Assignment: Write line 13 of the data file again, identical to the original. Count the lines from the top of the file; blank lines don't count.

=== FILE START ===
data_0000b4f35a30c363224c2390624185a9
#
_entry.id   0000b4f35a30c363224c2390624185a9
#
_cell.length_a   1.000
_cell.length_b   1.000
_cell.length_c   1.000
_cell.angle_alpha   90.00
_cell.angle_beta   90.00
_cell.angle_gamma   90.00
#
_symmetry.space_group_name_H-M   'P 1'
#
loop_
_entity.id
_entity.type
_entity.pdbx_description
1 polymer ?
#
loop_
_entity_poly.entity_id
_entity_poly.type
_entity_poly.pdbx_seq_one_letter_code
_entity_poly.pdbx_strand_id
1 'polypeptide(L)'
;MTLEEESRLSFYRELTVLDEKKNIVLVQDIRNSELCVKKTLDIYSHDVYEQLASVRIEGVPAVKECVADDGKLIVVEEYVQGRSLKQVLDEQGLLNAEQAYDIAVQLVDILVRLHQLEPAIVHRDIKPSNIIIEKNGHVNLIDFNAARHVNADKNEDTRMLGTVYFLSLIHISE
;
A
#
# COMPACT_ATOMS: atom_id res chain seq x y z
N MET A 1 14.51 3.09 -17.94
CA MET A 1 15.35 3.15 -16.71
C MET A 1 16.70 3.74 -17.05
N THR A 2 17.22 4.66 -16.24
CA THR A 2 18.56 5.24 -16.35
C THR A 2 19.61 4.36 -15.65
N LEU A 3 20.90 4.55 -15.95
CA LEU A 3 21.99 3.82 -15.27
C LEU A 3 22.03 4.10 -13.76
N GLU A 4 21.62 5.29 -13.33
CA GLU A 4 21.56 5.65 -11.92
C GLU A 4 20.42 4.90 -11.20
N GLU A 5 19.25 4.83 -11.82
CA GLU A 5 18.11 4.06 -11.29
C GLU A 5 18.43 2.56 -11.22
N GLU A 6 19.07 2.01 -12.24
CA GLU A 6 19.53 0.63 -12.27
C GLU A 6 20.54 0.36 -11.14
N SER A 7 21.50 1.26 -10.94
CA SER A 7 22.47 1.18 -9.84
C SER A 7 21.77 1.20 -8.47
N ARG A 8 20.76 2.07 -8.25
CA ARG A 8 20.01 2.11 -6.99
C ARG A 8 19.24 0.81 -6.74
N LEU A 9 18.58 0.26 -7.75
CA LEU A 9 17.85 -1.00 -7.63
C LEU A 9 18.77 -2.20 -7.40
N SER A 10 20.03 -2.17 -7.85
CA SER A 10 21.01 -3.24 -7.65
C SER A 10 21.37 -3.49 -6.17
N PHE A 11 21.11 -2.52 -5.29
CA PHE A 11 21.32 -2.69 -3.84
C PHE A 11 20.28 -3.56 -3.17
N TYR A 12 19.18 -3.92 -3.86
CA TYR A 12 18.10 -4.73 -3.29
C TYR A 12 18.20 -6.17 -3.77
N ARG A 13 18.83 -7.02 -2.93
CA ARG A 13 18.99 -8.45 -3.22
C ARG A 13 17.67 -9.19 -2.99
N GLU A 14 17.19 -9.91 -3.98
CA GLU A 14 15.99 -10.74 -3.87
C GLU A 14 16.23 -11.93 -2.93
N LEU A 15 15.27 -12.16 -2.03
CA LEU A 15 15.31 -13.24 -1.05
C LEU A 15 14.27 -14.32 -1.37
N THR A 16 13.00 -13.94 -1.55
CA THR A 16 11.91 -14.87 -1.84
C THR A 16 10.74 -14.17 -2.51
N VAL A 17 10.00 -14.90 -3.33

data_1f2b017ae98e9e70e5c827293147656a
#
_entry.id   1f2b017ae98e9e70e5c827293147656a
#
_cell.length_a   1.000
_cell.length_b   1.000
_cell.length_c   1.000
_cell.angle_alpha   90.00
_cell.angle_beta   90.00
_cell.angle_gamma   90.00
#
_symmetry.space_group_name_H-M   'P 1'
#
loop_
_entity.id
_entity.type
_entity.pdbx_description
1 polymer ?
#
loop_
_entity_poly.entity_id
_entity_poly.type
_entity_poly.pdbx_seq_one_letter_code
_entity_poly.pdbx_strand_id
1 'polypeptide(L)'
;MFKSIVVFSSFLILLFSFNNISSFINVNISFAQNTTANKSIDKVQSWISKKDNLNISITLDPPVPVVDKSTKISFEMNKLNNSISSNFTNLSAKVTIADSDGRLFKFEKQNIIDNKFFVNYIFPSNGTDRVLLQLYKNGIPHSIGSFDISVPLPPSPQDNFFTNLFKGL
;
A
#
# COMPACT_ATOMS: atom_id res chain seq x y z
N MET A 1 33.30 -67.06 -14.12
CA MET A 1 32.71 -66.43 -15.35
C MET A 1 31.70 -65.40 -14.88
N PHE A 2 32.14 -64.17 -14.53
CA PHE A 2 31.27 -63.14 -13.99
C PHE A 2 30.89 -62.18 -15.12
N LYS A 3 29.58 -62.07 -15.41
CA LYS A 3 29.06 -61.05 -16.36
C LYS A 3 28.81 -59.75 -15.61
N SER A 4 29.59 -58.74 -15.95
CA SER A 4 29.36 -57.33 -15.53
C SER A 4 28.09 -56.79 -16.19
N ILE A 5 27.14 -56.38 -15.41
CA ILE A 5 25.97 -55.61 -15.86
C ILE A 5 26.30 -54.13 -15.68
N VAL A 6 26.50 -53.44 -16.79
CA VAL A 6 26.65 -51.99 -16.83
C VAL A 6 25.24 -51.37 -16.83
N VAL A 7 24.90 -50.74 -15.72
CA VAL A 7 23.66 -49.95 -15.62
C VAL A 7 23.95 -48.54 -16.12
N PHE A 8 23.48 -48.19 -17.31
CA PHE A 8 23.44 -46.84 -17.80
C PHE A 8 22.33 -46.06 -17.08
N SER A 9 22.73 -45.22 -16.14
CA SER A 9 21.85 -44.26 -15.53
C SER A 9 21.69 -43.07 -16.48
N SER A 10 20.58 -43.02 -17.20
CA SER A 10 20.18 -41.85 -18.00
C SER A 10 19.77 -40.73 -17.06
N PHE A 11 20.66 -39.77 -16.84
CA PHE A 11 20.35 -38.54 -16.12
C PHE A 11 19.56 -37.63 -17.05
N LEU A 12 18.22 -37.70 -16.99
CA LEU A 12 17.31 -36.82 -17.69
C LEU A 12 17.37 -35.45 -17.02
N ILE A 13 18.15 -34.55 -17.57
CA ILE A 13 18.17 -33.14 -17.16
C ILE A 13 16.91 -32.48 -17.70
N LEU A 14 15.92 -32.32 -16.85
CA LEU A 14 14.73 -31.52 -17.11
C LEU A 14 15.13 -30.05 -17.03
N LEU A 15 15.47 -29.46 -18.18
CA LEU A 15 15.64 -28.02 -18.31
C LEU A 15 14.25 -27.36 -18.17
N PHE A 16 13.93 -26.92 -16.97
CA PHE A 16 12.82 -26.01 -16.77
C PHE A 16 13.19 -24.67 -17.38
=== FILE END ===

#